Discernment Beyond Game Ratings

There’s a Friend who helps make sense of what to play.

When’s the last time you really looked at the cover art for the game you’ve been playing or its marketing page? That letter or number you’ll find isn’t just for aesthetics. Everything we do in some way is governed by someone or something.

The purpose is to regulate activity or in the case we’re focused on, content classification. Whomever you are, these letters don’t begin to scratch the surface for the gift found only in Jesus Christ—discernment.

There are many regional ratings systems for games, but our focus is on the Entertainment Software Rating Board (ESRB). In general, the ESRB was created by the Entertainment Software Association (ESA) as a response to the growing outcry against an increasing display of violence, sexual themes and their relation to realistic expressions of humans within games in the early 1990s. It was an effort to appease the Senate as it was seeking to regulate the sale of games itself. Its present mission is:

To empower consumers, especially parents, with guidance that allows them to make informed decisions about the age-appropriateness and suitability of video games and apps while holding the video game industry accountable for responsible marketing practices.

ESA

At face value, it’s pretty good. Each letter grade is accompanied by content descriptors that the ESRB uses to highlight what a game is about and how the subject matter is represented. Its parent company the ESA has provided various research, suggesting that game ratings have a positive impact on assisting purchasers make age-appropriate decisions. Here’s what I gathered from the ESA’s ‘About Page’:

The Entertainment Software Association (ESA) is the U.S. association dedicated to serving the business and public affairs needs of companies that publish computer and video games for video game consoles, handheld devices, personal computers and the Internet.

Under his leadership, the association is transforming the perception of video games by demonstrating the influence of entertainment software on areas of daily life such as education, health, and the workplace.

ESA

As you can see there are two foci: serving businesses and transforming the perception of video games, neither of which are concerned with your relationship with God or even its ESRB arm. The issue is that as the world continues to create for itself what’s tolerable or not, it will reveal those ideologies in digital games.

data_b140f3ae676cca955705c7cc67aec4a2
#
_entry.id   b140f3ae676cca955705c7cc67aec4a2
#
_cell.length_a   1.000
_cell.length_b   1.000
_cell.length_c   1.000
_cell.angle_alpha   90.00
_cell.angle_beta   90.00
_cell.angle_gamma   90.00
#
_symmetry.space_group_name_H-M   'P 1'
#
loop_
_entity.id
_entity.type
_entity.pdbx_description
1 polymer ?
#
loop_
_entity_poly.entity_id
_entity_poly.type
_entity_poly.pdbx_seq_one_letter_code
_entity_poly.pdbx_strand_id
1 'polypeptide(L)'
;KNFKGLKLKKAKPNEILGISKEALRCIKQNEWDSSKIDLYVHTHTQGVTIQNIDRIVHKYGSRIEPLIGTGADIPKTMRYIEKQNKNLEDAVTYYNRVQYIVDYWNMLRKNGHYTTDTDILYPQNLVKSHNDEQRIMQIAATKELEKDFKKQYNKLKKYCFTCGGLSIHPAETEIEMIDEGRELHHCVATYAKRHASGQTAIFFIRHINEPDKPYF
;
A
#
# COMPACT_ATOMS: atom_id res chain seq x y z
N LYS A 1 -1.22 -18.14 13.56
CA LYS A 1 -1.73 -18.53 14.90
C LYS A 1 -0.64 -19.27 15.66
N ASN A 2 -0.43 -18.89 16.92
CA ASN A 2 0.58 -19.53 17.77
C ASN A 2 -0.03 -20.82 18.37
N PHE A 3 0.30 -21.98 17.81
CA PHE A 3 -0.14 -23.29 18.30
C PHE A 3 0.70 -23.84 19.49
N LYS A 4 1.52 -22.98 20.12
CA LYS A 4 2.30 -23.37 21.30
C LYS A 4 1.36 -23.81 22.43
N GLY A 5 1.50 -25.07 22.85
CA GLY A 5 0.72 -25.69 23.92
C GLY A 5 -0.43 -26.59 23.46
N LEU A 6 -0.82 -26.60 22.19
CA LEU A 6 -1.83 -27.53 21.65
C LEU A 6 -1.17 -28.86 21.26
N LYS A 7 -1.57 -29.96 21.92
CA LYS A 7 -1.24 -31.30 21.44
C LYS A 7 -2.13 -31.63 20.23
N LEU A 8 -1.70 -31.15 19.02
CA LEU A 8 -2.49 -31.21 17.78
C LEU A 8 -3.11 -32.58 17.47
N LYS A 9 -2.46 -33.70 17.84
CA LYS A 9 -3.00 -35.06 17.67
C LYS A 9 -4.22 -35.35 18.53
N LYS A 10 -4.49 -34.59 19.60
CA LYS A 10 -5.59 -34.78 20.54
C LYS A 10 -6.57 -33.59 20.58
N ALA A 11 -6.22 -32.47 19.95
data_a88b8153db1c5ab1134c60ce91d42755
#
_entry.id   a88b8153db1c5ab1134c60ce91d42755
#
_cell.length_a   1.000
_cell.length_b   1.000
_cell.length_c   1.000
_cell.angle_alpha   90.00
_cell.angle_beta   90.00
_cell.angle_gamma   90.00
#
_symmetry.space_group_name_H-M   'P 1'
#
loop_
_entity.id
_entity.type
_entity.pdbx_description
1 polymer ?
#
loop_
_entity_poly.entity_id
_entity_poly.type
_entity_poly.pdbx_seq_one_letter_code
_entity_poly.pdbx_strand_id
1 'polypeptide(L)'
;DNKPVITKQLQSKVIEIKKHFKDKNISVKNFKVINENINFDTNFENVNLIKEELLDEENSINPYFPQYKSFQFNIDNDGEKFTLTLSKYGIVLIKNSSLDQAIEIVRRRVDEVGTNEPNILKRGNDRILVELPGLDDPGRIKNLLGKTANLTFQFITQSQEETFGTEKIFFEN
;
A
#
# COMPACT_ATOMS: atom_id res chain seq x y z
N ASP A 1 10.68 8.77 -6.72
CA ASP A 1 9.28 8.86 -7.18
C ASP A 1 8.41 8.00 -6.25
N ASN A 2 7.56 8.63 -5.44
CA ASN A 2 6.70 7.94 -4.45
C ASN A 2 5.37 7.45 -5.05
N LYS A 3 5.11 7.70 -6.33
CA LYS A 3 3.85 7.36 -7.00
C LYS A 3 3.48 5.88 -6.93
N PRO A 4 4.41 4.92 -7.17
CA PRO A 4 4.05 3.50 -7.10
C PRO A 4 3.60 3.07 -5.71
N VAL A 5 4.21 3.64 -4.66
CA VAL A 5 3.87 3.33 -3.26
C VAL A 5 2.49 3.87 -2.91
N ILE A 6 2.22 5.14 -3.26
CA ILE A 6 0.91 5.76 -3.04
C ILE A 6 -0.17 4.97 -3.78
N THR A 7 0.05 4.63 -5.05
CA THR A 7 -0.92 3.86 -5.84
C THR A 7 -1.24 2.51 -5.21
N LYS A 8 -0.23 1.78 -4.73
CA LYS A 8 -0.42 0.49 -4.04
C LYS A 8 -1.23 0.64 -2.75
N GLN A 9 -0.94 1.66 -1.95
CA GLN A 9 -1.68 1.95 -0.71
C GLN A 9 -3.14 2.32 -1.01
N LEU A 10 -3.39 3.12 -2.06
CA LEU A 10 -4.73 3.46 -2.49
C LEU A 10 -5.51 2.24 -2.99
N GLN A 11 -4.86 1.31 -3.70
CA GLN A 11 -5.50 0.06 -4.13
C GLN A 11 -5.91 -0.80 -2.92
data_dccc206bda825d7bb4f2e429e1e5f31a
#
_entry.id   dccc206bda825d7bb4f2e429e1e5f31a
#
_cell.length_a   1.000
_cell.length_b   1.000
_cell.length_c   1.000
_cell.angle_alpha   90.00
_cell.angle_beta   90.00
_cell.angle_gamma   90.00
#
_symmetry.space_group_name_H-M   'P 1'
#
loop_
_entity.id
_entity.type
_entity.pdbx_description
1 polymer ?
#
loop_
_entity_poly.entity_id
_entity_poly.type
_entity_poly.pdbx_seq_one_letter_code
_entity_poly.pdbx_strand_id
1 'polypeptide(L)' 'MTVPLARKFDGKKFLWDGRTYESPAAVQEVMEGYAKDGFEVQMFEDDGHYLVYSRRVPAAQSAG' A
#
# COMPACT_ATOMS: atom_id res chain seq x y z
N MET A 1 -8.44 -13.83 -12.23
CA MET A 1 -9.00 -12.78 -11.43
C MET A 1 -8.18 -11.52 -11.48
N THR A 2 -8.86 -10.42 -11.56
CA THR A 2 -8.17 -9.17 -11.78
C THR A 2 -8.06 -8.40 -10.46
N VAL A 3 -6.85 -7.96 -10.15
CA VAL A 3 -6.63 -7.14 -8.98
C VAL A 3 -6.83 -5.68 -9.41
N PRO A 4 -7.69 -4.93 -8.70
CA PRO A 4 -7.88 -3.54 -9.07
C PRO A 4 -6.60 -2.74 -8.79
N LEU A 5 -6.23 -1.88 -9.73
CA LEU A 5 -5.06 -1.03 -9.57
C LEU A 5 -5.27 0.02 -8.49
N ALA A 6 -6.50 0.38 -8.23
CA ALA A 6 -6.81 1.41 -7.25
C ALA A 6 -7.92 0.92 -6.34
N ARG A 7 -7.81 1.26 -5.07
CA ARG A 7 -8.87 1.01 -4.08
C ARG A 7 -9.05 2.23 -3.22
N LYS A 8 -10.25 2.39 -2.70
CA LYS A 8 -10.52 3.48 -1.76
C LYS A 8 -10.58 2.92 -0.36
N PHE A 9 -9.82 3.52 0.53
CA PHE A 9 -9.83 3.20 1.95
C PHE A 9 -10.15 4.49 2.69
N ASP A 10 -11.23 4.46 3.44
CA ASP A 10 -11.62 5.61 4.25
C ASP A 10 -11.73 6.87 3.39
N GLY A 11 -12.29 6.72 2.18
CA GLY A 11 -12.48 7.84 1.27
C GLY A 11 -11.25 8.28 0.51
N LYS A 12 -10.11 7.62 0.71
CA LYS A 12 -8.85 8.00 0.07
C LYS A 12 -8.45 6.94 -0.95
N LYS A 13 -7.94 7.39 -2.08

I’ve been on both ends of the retail/consumer dynamic. I used to consume games, keeping a steady backlog of un-played games and I worked as an employee for various retailers concerned only with the company’s bottom-line. I’ve seen the idolatry, deceitful themes and other gross things found in games rated E through M, not just M for “mature.”

I’ve found consumers to be lazy. I should know—I was one. I’ve gobbled plenty of will-breaking games for the sake of entertainment and handed that same mess to others by selling them and trading them in.

For the Christian, there is a better case for knowing what to engage in beyond what’s suggested by people you don’t even know. Why rely on a system that’s attempting to appease companies and chasing dollars, while failing to obey God? Why not rely on His Holy Spirit?

The Discernment of God

God really cares about what you play. If this is your first time hearing this, today is a day of freedom! A worldly system at best, seeks to discover what’s acceptable as society’s desires change. But God has already told us what is and isn’t acceptable and His word is settled. He’s perfect and holy. His word is sovereign—it need not change.

When you’re confronted with something that isn’t a concern for game ratings or something deemed tolerable (making much of it) how do you respond? It matters to God, so it should matter to you.

Spend time with God and you’ll see how to enjoy the leisure he has given you.

Discernment is the key for knowing what to play for God’s people. You receive discernment from the Spirit of Christ. He is discernment, knowing the mind of God and ready to disclose such knowledge so that we may glorify God in all things (1Co 2:11).

“Test all things, and hold firmly that which is good” (1Th 5:21). Discernment speaks of knowing what pleases God. We’re told to test the sayings of prophecies—and don’t digital games have all kinds of messages for you! Notice the command. God is putting you in charge of exercising discernment—so be active in this.

Don’t leave this up to someone else. You can know what pleases God, because the Spirit of God grants us such a privilege as we seek Him as our priority. And we test all things by the word of God and prayer, seeking His will.

Now when you discover the good grasp it, because that reflects the value God. It’s shareable. It’s praiseworthy. By the same token, if it isn’t good, let it go with an open hand. If it doesn’t honor God, why keep it and allow it to distort the beauty of Jesus?

We have an eternal responsibility for handling temporary matters. I’m thankful for game ratings systems such as the ESRB—they have their use, but can only go so far for your life, your courtship, marriage, parenting and relationship with Christ Jesus. Those systems can’t address specific spiritual battles you may be having like lust, anger, bitterness, homosexuality, etc. In the end, the system is more about the industry and less about you and even less about God.

If you’re a Christian, you’ve been given the mind of Christ for such discernment. Don’t flow with the tide of this age and its ever-changing ways, but spend time with God and then you’ll see better how to enjoy the leisure God’s given you (Rm 12:2).